More small, clean-energy businesses will tap into Sandia technical expertise
ALBUQUERQUE, N.M. — The Department of Energy has chosen five more small, clean-energy businesses to work with Sandia National Laboratories to speed the commercialization of next-generation technologies and gain a global competitive advantage for the U.S.
"Sandia is excited to bring these small businesses together with our scientists and engineers to tackle challenges and bring new products to the clean-energy marketplace," said Mary Monson, Sandia's senior manager of Industry Partnerships. "These partnerships support our energy mission and help the companies and the economy. We're delighted to be a part of this kind of technology transfer."
The Small Business Vouchers Pilot, or SBV, was launched in September 2015 letting companies apply for technical help from DOE labs. In March 2016, 33 companies were selected to receive $6.7 million in funding. Seven of them are working with Sandia through vouchers totaling $1.62 million. In August 2016, another 43 companies were chosen to receive $8 million in vouchers, five of them with Sandia totaling $983,000.
The announcement of third-round awards was made April 18 at Earth Day Texas in Dallas. The DOE Office of Energy Efficiency and Renewable Energy, or EERE, said eight national labs will receive $7.3 million in vouchers to work with 38 small businesses. The companies selected to work with Sandia are M3Wave LLC of Salem, Oregon; California Wave Power Technologies LLC of Berkeley; Sentient Science Corp. of Buffalo, New York; Ceramic Tubular Products of Lynchburg, Virginia; and Vacuum Process Engineering Inc. of Sacramento, California. The vouchers total $1.14 million and range from $160,000 to $354,000 each.
"Sandia is working through the SBV pilot with small businesses nationwide, creating jobs and economic vitality," said Jackie Kerby Moore, Sandia's manager of technology and economic development. "The potential for widespread national impact from these partnerships is profound and exhilarating."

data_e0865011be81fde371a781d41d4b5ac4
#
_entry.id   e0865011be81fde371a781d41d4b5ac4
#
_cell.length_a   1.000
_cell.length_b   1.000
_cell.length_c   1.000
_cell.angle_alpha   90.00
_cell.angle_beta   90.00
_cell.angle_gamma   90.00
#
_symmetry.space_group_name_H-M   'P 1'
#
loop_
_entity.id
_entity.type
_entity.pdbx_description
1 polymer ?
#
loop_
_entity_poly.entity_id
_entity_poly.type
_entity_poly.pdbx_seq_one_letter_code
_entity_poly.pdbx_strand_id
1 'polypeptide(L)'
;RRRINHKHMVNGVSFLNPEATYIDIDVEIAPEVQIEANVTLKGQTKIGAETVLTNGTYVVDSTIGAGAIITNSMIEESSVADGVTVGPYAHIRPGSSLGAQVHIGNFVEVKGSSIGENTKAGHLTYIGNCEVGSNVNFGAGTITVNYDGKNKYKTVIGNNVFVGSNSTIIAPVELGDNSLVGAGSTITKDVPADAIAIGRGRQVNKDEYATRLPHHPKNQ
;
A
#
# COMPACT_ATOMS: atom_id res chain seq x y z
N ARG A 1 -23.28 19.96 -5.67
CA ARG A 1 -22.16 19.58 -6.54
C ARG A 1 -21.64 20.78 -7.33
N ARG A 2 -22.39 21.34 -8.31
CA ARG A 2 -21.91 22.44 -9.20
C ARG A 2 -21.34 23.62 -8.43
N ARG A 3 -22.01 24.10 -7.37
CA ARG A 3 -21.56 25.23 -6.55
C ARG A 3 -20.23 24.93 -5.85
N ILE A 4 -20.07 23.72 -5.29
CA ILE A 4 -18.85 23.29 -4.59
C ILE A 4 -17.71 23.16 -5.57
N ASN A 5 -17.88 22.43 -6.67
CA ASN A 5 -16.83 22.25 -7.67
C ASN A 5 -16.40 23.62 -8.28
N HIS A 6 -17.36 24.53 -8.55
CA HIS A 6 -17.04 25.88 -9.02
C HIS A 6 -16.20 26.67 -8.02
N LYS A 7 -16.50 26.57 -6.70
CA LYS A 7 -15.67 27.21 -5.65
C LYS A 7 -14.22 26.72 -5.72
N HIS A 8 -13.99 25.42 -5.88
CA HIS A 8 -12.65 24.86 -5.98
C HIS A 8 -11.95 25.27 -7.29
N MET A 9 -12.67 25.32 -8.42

The pilot, part of EERE's Technology-to-Market program, aims to help small businesses by letting them tap into world-class expertise and tools at the labs to solve critical technology challenges. The pilot will fund projects in the areas of solar, geothermal, wind, water power, fuel cells, advanced manufacturing, bioenergy, buildings and vehicles. The types of projects include prototyping, materials characterization, high-performance computing, modeling and simulation, scaling to generate customer samples, performance validation and regulatory compliance.
The eight DOE national laboratories participating in the new round of collaborations are home to some of the most advanced, cutting edge research sites in the world, including Sandia's Scaled Wind Farm Technology (SWiFT). In 2015, DOE chose Sandia as one of five leads in the $20 million pilot to head the sectors of solar energy, wind energy and geothermal technologies. Other leads are the National Renewable Energy Laboratory, Lawrence
Berkeley National Laboratory, Oak Ridge National Laboratory and Pacific Northwest National Laboratory.
The latest companies selected to collaborate with Sandia are working on a wide variety of clean-energy efforts:
- M3 Wave will work with Sandia and the National Renewable Energy Laboratory to adapt its deep-water modeling tool, NEXUS, to track differential wave energy by recreating conditions common on the ocean floor. The goal is to develop a more complex modeling system to predict and increase areas of efficiency up to 25 percent.
- California Wave Power wants to identify, design and assess decision-making systems to advance wave energy converter technology and do scaled prototype testing of the systems. The project could accelerate adoption and increase the capacity of marine hydrokinetics energy in the U.S. by 70 percent or more.
- Sentient Science is developing a technology to predict and extend wind turbine blade life and significantly cut the cost of wind energy.
- Ceramic Tubular's high efficiency, low emissivity receiver tubes for concentrating solar power plants could let them operate at higher temperatures and efficiencies and help achieve the DOE SunShot goal of six cents per kilowatt hour cost of electricity by 2020.
- Vacuum Process Engineering is working on a process to greatly increase the capacity and reduce the cost of microchannel heat exchangers. The project will use Sandia's 3-D printing to test and evaluate the process.
"Sandia has been a pioneer in clean-energy technologies," said Juan Torres, chief of operations for Sandia's Energy and Climate programs. "We have decades of expertise in solar, wind, water power and bioenergy, and can help these companies be successful."